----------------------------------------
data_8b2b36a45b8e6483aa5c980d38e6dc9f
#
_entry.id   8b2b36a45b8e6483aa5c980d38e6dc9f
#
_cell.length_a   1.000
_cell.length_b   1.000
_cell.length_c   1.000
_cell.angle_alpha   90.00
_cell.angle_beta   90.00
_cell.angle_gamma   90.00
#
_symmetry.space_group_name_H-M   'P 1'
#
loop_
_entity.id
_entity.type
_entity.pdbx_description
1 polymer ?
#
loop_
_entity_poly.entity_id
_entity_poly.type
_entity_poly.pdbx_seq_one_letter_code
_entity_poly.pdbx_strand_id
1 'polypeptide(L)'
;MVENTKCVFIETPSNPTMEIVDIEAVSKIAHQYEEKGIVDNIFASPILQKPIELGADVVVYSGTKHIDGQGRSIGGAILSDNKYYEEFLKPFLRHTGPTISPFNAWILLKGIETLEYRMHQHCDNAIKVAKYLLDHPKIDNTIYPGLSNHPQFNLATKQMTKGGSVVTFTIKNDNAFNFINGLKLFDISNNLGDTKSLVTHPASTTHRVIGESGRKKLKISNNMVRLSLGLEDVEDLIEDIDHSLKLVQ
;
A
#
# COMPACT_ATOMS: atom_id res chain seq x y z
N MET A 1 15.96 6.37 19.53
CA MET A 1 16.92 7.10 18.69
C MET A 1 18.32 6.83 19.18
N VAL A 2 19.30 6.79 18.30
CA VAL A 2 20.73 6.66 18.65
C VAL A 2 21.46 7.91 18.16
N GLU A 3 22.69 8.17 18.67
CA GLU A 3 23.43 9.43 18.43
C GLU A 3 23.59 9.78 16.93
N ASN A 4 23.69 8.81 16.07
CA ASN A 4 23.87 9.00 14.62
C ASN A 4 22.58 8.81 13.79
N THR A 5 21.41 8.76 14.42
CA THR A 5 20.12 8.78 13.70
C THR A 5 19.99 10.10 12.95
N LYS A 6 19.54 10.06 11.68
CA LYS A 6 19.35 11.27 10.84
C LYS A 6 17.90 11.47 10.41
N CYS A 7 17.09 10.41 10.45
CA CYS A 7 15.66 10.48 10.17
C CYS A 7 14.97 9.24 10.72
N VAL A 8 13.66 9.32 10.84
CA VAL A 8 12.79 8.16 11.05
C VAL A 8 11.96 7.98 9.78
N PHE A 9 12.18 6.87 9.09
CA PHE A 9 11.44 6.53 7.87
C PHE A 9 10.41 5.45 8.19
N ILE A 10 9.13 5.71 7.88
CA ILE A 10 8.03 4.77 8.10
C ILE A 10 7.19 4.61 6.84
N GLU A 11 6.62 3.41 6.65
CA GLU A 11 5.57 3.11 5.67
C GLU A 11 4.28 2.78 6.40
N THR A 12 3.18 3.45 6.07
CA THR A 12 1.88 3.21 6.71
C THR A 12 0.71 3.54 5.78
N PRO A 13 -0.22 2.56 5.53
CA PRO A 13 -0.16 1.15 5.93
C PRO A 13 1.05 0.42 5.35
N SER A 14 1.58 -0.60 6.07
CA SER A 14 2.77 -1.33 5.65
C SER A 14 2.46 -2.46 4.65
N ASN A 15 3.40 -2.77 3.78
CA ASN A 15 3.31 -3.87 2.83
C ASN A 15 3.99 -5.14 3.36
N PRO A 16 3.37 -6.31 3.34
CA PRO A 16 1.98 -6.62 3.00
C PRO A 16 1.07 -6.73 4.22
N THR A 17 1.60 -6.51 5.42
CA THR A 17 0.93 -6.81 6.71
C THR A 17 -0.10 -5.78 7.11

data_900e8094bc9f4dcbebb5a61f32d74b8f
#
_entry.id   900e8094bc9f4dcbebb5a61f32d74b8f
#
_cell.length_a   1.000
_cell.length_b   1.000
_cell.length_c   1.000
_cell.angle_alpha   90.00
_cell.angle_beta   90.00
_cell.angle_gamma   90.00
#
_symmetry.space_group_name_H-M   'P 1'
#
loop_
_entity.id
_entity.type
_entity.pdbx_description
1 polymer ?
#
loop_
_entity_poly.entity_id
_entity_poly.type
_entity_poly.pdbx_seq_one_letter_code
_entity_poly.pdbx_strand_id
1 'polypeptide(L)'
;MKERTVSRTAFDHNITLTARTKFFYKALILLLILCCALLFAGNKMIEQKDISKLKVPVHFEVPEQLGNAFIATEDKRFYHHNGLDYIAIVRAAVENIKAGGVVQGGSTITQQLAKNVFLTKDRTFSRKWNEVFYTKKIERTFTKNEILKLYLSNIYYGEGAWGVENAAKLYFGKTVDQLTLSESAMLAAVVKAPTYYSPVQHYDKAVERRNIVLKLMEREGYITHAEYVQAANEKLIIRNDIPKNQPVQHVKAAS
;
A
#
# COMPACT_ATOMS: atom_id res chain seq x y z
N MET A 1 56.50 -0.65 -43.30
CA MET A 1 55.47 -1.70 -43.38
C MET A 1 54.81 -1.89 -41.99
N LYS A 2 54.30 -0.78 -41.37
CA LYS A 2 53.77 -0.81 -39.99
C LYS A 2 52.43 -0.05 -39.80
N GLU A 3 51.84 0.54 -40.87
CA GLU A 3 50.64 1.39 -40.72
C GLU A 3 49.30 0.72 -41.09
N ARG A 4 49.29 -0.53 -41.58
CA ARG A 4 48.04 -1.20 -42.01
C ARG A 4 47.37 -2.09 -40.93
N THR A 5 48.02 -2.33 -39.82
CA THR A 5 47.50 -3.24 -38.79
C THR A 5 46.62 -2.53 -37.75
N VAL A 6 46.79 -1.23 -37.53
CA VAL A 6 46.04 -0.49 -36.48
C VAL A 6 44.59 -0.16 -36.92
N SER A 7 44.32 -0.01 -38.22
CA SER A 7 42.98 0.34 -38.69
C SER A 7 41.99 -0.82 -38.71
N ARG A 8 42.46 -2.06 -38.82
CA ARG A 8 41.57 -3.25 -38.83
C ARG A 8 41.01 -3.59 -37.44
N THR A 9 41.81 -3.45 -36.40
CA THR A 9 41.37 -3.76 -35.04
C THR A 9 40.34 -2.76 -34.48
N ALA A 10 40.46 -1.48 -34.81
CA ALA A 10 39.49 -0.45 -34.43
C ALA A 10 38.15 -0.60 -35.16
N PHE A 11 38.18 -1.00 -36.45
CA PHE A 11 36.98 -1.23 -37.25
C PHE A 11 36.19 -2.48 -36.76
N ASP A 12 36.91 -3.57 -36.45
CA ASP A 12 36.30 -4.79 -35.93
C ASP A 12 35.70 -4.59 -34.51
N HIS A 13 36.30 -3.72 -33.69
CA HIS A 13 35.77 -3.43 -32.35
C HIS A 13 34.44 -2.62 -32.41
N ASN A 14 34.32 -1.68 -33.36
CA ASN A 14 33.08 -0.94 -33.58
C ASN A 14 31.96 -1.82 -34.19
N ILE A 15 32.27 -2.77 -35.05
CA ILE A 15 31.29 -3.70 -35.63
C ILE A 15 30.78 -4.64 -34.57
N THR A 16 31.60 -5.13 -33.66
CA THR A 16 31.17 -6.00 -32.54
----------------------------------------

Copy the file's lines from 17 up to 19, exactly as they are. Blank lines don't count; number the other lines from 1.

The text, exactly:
_entity.pdbx_description
1 polymer ?
#